Unified change

I believe in leadership. I’m not sure when it happened, but at some point “leadership” was replaced by “management”. This has been a gradual change, I remember in the eighties hearing complaints that the two styles were not interchangeable. From a military standpoint, you do not manage a man into battle. But as we faded away, a new generation has attempted to do just that, with foreseeable results. The same change of styles can be attributed to other failures in society, the most obvious being the banking and healthcare industries.

When Einstein said “Insanity is doing the same thing and expecting different results”, he could not have anticipated an elite that would try the same thing, but call it something different, and expect different results. As words became more powerful than actions, our leaders became our managers, and their concept of the responsibility of leadership became the responsibility of management.

Realizing that this doesn’t work comes from the bottom and works its way up. That a change is necessary is not the object of the debate, but an efficient manager can unify his minions for the purpose of managing them. Yes, everyone wants a change. If we argue about what changes we want we will get nothing done, and if we unite and stand together for change in and of itself…nothing gets done. My desired change and your desired change are not capable of coexisting, but everyone voted for the candidate who promised change. Well, not everyone. Fifty two percent of the fifty seven percent of voting age people who voted. Which would mean that somewhere in the area of one out of five inhabitants of the United States voted for that change in 2008. Not exactly a mandate, but you get what you pay for.

Despite the lack of any positive changes, a slightly smaller percentage of a slightly smaller percentage elected the same person in 2012. In a recent survey, exactly the same amount of people believe that the weather affects cloud computing. Just sayin…

Approximately the same percentage of the population in Egypt voted in a new president last year. Muhammad Morsi was the change the people wanted after thirty years of Hosni Mubarak (who had brought historically unique stability to Egypt). They wanted the change so much they could not wait for the scheduled elections just two months away. Last week, after a mere twelve months in office, he was displaced in a military coup. You can call it a revolution if you wish, I believe the Chinese are still using that term to describe their system, although the Wuchang uprising was over one hundred years ago. The fact is a minority of the Egyptian people decided to protest in Tahrir square and break things until their country changed again. The military, a largely autonomous organization, wasn’t terribly happy with the new leader, so they placed Mr. Morsi under arrest, suspended his new constitution, and appointed the leader of the constitutional court acting president. Yeah, it didn’t make any sense to me either. “Democracy”, “Constitution”, “and “Elections”, are not quite the same there as they are here.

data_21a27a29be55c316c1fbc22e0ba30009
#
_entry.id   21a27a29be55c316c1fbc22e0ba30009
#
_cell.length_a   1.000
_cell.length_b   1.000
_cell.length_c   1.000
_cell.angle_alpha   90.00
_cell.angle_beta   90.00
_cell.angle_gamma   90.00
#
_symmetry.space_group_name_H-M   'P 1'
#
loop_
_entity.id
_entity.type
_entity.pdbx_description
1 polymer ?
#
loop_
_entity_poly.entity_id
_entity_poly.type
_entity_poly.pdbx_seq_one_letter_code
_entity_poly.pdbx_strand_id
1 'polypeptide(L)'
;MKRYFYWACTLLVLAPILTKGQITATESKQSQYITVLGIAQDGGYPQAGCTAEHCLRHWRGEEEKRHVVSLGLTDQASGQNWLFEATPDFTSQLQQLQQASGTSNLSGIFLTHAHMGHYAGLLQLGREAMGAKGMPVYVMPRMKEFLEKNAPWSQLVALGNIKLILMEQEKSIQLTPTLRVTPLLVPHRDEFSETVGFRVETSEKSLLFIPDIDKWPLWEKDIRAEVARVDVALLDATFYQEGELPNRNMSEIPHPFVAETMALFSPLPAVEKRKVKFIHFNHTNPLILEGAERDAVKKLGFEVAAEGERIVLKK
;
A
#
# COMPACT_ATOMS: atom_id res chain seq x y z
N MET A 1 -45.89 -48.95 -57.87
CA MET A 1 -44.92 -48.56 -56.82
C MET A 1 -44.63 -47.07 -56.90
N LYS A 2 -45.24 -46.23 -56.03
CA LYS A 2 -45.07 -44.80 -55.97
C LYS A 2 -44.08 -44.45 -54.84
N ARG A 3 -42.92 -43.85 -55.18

So they went from dictatorship to democracy to military junta in just over a year. And the “people” are calling it a revolution. The people who chose Morsi to replace “the tool of the USA and Israel” wanted Morsi out because he was “a tool of the USA and Israel”. Maybe they should have watched a news report from the states, where Morsi was seen as an enemy of the USA and Israel due to his bonds with the Muslim Brotherhood.

Which reminds me of what some people would call a joke. A guy on his first op (FNG) is told if things go south, to say he’s with the CIA. “But why? Won’t they deny I’m with them?” So you explain, “Of course they will, they deny their own people, so that builds your credibility. They will assume you’re with the CIA, they’ve never heard of us.”

The other day I was reading through my favorite anarchist site, and one young man made the statement “Each and every Egyptian is against Morsi”. I suggested to him that if that was true, why are there protests? With that kind of consensus they should all be getting along wonderfully. I applauded the fifty one percent of voters who had changed their minds. His English was not strong enough to appreciate my sarcasm. I’m finding the anarchists less fun lately, rather than the individualists I grew up with, they want to put forward the idea that everyone agrees.

The over three billion genes we each carry allows for differences that can for all practical reasons be called “infinite”. No two of us are precisely the same, nor do we have precisely the same desires. We build consensuses, we agree to majority rule, but we know that even within the majority there are subtle differences of opinion. A crowd of a million protestors calling for change is looking for a million different changes for a million different reasons. They may take comfort or find strength in their unity, but that unity is often simply in the desire to protest, to express dissatisfaction.


One comment on “Unified change

  1. Love your take.

    Hugs and chocolate,


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